The UK coastguard is coordinating a search-and-rescue operation after several boats of migrants crossing from France were spotted in the Channel.
Two Border Force vessels, the Dover lifeboat and a Coastguard aircraft are working alongside French authorities.
It is thought up to 200 migrants tried to cross the Channel on Sunday.
Home Secretary Priti Patel said the number of crossings were rising despite the efforts of the UK and France and “simply cannot be allowed to go on”.
She announced that the two countries had signed a deal on immigration and border management to establish a joint intelligence unit to “crack down on the gangs behind this vile people smuggling operation”.
Ms Patel was speaking after a visit to Calais to discuss the “new operational approach” with the recently appointed French Interior Minister Gerald Darmanin.
More than 2,400 people have crossed the English Channel from France in small boats this year.
BBC South East reporter Simon Jones said it was unclear how many of the 200 who attempted to cross on Sunday made it to England.
The highest number so far to get to the UK in a single day is 166, at the start of last month.
Ms Patel said: “Despite all of the action taken by law enforcement to date – intercepting the boats, making arrests, returning people to France and putting the criminals responsible behind bars – the numbers continue to increase.”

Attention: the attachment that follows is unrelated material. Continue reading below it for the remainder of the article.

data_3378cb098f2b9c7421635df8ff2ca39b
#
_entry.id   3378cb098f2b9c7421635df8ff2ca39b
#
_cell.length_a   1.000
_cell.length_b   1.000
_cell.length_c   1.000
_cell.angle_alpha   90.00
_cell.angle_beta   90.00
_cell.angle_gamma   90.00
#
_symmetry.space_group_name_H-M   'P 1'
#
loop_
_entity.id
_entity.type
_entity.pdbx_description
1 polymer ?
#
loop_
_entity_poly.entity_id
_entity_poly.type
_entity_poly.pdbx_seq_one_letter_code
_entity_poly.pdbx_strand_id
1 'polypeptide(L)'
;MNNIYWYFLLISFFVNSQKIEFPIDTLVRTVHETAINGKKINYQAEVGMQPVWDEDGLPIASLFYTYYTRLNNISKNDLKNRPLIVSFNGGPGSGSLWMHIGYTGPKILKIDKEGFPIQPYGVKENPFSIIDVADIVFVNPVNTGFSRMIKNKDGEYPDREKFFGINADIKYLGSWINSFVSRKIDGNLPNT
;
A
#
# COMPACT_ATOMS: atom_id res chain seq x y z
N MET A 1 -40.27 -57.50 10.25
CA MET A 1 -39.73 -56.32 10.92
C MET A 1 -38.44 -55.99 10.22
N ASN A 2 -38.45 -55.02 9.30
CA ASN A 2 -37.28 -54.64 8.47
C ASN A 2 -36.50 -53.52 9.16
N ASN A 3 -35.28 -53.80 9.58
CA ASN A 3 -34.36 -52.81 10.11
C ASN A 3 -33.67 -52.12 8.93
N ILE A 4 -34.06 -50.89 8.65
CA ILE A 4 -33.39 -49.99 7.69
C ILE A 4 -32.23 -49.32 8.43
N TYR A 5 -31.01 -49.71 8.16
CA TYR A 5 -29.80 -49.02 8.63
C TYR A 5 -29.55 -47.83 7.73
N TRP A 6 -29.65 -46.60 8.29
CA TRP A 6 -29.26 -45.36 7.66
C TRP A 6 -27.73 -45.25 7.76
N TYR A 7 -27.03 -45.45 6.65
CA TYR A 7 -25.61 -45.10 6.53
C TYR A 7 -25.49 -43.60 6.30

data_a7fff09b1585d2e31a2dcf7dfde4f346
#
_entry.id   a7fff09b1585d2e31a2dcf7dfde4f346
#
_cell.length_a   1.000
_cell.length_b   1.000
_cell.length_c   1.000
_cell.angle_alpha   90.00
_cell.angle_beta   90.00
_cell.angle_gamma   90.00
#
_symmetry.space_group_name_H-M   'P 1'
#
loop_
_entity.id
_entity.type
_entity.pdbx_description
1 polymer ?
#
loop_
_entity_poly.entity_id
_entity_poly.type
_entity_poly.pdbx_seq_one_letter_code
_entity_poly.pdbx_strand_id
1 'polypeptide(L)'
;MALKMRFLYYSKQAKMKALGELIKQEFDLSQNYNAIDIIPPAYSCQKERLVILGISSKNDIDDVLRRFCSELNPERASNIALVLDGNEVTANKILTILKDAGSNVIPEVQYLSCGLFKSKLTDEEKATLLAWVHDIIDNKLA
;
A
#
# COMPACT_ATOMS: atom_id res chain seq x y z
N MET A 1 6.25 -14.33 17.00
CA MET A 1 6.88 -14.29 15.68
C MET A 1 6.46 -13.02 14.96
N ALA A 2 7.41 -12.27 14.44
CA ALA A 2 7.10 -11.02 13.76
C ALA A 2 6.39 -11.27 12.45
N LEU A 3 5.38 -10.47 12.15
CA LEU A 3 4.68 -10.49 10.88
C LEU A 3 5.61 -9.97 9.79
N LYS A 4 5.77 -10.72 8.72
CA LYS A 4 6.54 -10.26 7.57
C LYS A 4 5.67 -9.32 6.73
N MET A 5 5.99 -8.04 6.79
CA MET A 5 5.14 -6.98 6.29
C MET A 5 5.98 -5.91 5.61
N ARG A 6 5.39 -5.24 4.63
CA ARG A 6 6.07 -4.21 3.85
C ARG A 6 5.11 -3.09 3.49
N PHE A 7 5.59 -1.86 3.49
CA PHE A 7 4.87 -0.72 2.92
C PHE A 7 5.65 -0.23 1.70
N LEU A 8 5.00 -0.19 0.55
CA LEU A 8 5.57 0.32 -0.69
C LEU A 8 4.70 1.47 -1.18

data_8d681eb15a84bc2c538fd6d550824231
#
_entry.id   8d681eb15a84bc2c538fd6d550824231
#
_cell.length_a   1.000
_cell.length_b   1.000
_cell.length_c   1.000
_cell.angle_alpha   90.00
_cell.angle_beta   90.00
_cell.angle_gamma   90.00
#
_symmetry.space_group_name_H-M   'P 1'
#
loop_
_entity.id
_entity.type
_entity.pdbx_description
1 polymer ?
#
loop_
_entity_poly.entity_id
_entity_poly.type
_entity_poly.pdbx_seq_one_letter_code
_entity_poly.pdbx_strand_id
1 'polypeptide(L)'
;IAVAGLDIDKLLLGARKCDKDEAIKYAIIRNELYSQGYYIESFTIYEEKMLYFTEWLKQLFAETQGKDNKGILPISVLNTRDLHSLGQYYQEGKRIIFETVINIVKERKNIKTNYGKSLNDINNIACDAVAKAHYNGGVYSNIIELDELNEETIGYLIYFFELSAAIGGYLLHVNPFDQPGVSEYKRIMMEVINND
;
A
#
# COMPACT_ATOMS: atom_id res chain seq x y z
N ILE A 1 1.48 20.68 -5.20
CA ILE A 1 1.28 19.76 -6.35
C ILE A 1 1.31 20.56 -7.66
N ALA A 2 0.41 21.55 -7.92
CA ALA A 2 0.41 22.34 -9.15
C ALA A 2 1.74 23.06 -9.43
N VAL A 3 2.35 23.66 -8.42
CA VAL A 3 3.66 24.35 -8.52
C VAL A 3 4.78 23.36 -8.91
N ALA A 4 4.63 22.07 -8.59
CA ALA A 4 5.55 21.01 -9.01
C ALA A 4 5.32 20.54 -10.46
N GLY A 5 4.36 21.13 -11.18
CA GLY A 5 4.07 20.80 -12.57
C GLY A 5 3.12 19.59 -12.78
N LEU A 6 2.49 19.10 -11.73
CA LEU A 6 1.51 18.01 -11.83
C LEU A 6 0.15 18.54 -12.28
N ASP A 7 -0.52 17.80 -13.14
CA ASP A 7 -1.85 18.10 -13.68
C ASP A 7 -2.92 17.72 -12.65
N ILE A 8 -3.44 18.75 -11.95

One of Mr Darmanin’s first moves in his new role was to order the dismantling of several makeshift camps and move hundreds of migrants out of Calais.
On Saturday, 21 migrants in three boats were brought back to France – including four in a boat that capsized who were suffering from severe hypothermia.
And the Home Office confirmed that six migrants were detained by police in Dover after arriving in a small boat and handed over to immigration officials.
A note on terminology: The BBC uses the term migrant to refer to all people on the move who have yet to complete the legal process of claiming asylum. This group includes people fleeing war-torn countries, who are likely to be granted refugee status, as well as people who are seeking jobs and better lives, who governments are likely to rule are economic migrants.